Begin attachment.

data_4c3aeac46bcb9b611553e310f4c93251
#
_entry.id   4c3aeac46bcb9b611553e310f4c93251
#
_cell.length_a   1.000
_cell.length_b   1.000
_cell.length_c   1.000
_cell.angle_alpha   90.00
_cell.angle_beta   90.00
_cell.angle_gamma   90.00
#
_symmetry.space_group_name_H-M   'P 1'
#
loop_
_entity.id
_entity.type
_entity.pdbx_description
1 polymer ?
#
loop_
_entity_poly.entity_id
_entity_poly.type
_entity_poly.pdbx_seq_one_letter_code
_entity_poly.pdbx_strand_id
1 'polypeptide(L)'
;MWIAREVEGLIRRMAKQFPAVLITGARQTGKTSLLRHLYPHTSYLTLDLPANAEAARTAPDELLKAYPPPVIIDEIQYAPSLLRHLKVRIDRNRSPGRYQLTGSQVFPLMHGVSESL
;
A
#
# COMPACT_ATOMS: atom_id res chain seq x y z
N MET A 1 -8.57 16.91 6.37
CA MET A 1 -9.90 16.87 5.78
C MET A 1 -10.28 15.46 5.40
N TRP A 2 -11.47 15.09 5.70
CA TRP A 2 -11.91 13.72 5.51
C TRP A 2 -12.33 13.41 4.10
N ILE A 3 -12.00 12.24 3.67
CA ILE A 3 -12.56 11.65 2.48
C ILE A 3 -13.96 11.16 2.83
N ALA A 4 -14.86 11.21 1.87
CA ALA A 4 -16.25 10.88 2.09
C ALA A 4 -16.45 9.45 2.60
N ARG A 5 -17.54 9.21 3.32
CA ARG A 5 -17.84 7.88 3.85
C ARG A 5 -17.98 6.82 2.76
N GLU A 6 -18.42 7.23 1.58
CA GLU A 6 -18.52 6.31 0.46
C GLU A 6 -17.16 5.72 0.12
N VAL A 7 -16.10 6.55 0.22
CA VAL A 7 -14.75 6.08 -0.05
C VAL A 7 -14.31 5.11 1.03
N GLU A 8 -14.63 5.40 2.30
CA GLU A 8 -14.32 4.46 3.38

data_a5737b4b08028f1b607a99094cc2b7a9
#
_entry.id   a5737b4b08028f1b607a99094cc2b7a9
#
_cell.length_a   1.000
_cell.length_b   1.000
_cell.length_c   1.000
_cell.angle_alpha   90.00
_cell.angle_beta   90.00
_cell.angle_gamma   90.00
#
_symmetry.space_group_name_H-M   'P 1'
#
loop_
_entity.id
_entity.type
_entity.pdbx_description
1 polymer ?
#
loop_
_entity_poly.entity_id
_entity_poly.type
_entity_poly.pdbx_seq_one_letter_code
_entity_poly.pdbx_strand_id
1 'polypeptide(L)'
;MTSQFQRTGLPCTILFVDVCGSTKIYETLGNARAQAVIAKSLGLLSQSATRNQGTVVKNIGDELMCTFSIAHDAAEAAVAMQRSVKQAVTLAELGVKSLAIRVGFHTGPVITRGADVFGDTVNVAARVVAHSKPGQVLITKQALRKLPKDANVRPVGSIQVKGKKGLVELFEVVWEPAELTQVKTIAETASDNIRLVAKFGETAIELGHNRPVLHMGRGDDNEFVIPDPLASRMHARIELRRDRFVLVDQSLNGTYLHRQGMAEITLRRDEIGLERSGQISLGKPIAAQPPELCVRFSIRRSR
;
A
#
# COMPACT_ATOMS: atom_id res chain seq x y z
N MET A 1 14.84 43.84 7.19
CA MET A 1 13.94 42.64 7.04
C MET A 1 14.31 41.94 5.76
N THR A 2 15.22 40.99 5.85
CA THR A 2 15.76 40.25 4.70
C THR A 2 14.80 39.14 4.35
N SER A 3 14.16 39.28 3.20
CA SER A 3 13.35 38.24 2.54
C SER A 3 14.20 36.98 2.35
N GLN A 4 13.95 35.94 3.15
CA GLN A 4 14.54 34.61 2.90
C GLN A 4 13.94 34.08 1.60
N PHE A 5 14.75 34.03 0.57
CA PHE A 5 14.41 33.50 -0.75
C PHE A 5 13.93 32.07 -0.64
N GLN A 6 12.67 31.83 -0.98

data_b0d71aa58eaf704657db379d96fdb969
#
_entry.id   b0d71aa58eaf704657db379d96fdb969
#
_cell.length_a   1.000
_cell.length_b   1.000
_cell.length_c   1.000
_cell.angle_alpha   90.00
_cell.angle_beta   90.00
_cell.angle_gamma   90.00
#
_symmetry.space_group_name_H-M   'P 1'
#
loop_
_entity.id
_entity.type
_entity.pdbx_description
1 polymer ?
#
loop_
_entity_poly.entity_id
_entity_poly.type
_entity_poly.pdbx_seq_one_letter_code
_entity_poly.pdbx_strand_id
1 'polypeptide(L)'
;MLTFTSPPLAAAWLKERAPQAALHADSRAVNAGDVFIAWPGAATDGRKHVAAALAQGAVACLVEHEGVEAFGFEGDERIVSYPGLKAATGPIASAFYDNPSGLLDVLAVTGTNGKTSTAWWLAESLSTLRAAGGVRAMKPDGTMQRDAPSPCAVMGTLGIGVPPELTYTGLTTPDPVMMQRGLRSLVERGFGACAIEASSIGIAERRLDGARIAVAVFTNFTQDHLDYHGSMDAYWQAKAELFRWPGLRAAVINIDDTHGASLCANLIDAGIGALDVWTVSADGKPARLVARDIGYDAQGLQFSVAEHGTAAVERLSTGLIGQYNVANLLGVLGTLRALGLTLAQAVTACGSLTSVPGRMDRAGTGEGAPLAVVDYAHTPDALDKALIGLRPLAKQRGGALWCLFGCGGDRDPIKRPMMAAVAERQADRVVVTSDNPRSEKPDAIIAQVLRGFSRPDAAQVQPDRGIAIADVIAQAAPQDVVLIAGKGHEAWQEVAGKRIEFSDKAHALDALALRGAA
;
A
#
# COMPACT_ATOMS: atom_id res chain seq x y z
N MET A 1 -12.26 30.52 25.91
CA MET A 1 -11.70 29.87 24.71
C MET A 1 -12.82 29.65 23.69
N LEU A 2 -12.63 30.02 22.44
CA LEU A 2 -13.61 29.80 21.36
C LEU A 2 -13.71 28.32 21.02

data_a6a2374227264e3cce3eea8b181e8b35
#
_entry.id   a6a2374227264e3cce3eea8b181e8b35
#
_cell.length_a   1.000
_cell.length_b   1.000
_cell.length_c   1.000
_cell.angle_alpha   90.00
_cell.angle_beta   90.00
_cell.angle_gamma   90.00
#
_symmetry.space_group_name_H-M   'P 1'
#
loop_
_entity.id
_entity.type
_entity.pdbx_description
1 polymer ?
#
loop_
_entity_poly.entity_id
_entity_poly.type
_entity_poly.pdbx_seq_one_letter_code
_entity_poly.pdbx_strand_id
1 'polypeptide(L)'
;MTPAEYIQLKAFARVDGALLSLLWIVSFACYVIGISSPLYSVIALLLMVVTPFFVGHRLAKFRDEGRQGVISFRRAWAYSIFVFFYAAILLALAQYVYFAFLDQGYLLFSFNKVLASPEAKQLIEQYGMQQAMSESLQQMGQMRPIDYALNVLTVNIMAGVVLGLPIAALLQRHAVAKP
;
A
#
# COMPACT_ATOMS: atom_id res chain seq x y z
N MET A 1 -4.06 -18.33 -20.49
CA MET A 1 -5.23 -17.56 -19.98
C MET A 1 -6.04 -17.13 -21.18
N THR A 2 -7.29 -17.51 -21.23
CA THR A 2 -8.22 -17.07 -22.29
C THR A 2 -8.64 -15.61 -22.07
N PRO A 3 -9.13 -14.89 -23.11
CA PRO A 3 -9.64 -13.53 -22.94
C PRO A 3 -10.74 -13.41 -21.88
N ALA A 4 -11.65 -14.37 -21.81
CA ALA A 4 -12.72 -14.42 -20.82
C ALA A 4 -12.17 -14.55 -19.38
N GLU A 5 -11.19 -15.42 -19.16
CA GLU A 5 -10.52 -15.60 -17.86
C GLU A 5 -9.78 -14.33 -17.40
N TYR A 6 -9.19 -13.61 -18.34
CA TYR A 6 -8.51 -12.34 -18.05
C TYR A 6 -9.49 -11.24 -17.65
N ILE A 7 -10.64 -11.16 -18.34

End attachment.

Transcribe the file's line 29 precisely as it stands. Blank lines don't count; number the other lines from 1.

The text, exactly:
#